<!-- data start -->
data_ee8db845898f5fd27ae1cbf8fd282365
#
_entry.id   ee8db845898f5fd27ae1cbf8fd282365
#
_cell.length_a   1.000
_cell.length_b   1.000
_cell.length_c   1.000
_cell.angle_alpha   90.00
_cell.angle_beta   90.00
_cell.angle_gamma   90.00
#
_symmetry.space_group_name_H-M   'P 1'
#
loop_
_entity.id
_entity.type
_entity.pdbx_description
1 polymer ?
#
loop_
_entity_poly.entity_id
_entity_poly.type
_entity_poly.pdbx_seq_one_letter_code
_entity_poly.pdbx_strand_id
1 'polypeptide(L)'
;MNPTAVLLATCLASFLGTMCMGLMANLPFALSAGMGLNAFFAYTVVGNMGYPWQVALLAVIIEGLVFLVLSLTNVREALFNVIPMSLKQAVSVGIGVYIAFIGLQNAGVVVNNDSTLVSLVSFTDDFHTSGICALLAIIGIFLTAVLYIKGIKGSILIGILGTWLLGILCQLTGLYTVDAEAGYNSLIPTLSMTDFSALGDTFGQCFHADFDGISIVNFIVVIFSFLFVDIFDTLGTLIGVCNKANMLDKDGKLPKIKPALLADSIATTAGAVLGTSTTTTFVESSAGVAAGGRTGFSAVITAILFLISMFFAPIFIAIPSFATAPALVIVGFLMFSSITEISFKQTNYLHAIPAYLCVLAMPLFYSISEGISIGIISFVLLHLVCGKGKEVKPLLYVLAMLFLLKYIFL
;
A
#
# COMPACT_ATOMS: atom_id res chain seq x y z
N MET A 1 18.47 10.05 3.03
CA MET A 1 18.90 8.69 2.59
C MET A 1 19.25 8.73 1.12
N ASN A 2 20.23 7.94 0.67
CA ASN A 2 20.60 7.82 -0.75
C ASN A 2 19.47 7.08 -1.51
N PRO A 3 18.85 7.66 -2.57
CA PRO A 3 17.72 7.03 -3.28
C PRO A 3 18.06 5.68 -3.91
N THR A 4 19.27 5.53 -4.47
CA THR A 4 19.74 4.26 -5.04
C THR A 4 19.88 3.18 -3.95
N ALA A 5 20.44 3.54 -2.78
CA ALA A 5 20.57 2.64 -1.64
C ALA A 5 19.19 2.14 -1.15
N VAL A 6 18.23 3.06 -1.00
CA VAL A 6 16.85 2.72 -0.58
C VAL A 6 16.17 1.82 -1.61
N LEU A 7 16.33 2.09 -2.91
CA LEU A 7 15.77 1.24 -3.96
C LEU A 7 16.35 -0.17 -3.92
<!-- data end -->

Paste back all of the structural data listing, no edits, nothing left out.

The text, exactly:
data_ee8db845898f5fd27ae1cbf8fd282365
#
_entry.id   ee8db845898f5fd27ae1cbf8fd282365
#
_cell.length_a   1.000
_cell.length_b   1.000
_cell.length_c   1.000
_cell.angle_alpha   90.00
_cell.angle_beta   90.00
_cell.angle_gamma   90.00
#
_symmetry.space_group_name_H-M   'P 1'
#
loop_
_entity.id
_entity.type
_entity.pdbx_description
1 polymer ?
#
loop_
_entity_poly.entity_id
_entity_poly.type
_entity_poly.pdbx_seq_one_letter_code
_entity_poly.pdbx_strand_id
1 'polypeptide(L)'
;MNPTAVLLATCLASFLGTMCMGLMANLPFALSAGMGLNAFFAYTVVGNMGYPWQVALLAVIIEGLVFLVLSLTNVREALFNVIPMSLKQAVSVGIGVYIAFIGLQNAGVVVNNDSTLVSLVSFTDDFHTSGICALLAIIGIFLTAVLYIKGIKGSILIGILGTWLLGILCQLTGLYTVDAEAGYNSLIPTLSMTDFSALGDTFGQCFHADFDGISIVNFIVVIFSFLFVDIFDTLGTLIGVCNKANMLDKDGKLPKIKPALLADSIATTAGAVLGTSTTTTFVESSAGVAAGGRTGFSAVITAILFLISMFFAPIFIAIPSFATAPALVIVGFLMFSSITEISFKQTNYLHAIPAYLCVLAMPLFYSISEGISIGIISFVLLHLVCGKGKEVKPLLYVLAMLFLLKYIFL
;
A
#
# COMPACT_ATOMS: atom_id res chain seq x y z
N MET A 1 18.47 10.05 3.03
CA MET A 1 18.90 8.69 2.59
C MET A 1 19.25 8.73 1.12
N ASN A 2 20.23 7.94 0.67
CA ASN A 2 20.60 7.82 -0.75
C ASN A 2 19.47 7.08 -1.51
N PRO A 3 18.85 7.66 -2.57
CA PRO A 3 17.72 7.03 -3.28
C PRO A 3 18.06 5.68 -3.91
N THR A 4 19.27 5.53 -4.47
CA THR A 4 19.74 4.26 -5.04
C THR A 4 19.88 3.18 -3.95
N ALA A 5 20.44 3.54 -2.78
CA ALA A 5 20.57 2.64 -1.64
C ALA A 5 19.19 2.14 -1.15
N VAL A 6 18.23 3.06 -1.00
CA VAL A 6 16.85 2.72 -0.58
C VAL A 6 16.17 1.82 -1.61
N LEU A 7 16.33 2.09 -2.91
CA LEU A 7 15.77 1.24 -3.96
C LEU A 7 16.35 -0.17 -3.92